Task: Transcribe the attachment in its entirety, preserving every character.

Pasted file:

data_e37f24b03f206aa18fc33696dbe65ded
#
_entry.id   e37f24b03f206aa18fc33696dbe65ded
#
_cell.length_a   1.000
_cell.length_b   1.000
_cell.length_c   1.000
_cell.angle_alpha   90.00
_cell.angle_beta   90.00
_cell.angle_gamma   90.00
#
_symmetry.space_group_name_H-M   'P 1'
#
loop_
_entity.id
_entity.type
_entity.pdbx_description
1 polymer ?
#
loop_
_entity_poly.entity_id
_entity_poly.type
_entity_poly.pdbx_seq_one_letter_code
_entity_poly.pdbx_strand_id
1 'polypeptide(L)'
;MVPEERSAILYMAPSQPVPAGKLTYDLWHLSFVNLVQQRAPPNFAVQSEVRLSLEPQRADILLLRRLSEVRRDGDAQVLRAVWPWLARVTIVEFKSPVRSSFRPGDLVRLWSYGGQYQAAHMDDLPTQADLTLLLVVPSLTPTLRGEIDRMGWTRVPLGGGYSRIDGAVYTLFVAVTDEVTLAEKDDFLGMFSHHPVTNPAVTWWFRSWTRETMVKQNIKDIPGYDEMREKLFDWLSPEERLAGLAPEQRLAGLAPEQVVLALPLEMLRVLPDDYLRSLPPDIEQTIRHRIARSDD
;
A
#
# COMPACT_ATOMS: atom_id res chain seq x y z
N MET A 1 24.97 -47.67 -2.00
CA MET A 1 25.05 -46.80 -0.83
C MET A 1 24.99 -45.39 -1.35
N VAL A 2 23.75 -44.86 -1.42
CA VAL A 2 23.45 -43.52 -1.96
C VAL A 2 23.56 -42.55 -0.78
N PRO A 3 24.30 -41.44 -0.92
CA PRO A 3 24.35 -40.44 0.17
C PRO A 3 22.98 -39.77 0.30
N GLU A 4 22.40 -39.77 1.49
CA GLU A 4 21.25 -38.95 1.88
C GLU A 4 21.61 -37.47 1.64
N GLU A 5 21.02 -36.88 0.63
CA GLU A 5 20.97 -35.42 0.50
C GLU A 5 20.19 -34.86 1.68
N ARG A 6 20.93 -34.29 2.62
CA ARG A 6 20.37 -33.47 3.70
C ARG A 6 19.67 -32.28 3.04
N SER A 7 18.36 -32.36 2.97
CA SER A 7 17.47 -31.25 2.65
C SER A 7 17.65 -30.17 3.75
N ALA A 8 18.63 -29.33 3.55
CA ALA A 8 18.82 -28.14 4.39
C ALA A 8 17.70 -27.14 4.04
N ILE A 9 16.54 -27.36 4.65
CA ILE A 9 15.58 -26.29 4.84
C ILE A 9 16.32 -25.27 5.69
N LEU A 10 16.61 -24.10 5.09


data_e37f24b03f206aa18fc33696dbe65ded
#
_entry.id   e37f24b03f206aa18fc33696dbe65ded
#
_cell.length_a   1.000
_cell.length_b   1.000
_cell.length_c   1.000
_cell.angle_alpha   90.00
_cell.angle_beta   90.00
_cell.angle_gamma   90.00
#
_symmetry.space_group_name_H-M   'P 1'
#
loop_
_entity.id
_entity.type
_entity.pdbx_description
1 polymer ?
#
loop_
_entity_poly.entity_id
_entity_poly.type
_entity_poly.pdbx_seq_one_letter_code
_entity_poly.pdbx_strand_id
1 'polypeptide(L)'
;MVPEERSAILYMAPSQPVPAGKLTYDLWHLSFVNLVQQRAPPNFAVQSEVRLSLEPQRADILLLRRLSEVRRDGDAQVLRAVWPWLARVTIVEFKSPVRSSFRPGDLVRLWSYGGQYQAAHMDDLPTQADLTLLLVVPSLTPTLRGEIDRMGWTRVPLGGGYSRIDGAVYTLFVAVTDEVTLAEKDDFLGMFSHHPVTNPAVTWWFRSWTRETMVKQNIKDIPGYDEMREKLFDWLSPEERLAGLAPEQRLAGLAPEQVVLALPLEMLRVLPDDYLRSLPPDIEQTIRHRIARSDD
;
A
#
# COMPACT_ATOMS: atom_id res chain seq x y z
N MET A 1 24.97 -47.67 -2.00
CA MET A 1 25.05 -46.80 -0.83
C MET A 1 24.99 -45.39 -1.35
N VAL A 2 23.75 -44.86 -1.42
CA VAL A 2 23.45 -43.52 -1.96
C VAL A 2 23.56 -42.55 -0.78
N PRO A 3 24.30 -41.44 -0.92
CA PRO A 3 24.35 -40.44 0.17
C PRO A 3 22.98 -39.77 0.30
N GLU A 4 22.40 -39.77 1.49
CA GLU A 4 21.25 -38.95 1.88
C GLU A 4 21.61 -37.47 1.64
N GLU A 5 21.02 -36.88 0.63
CA GLU A 5 20.97 -35.42 0.50
C GLU A 5 20.19 -34.86 1.68
N ARG A 6 20.93 -34.29 2.62
CA ARG A 6 20.37 -33.47 3.70
C ARG A 6 19.67 -32.28 3.04
N SER A 7 18.36 -32.36 2.97
CA SER A 7 17.47 -31.25 2.65
C SER A 7 17.65 -30.17 3.75
N ALA A 8 18.63 -29.33 3.55
CA ALA A 8 18.82 -28.14 4.39
C ALA A 8 17.70 -27.14 4.04
N ILE A 9 16.54 -27.36 4.65
CA ILE A 9 15.58 -26.29 4.84
C ILE A 9 16.32 -25.27 5.69
N LEU A 10 16.61 -24.10 5.09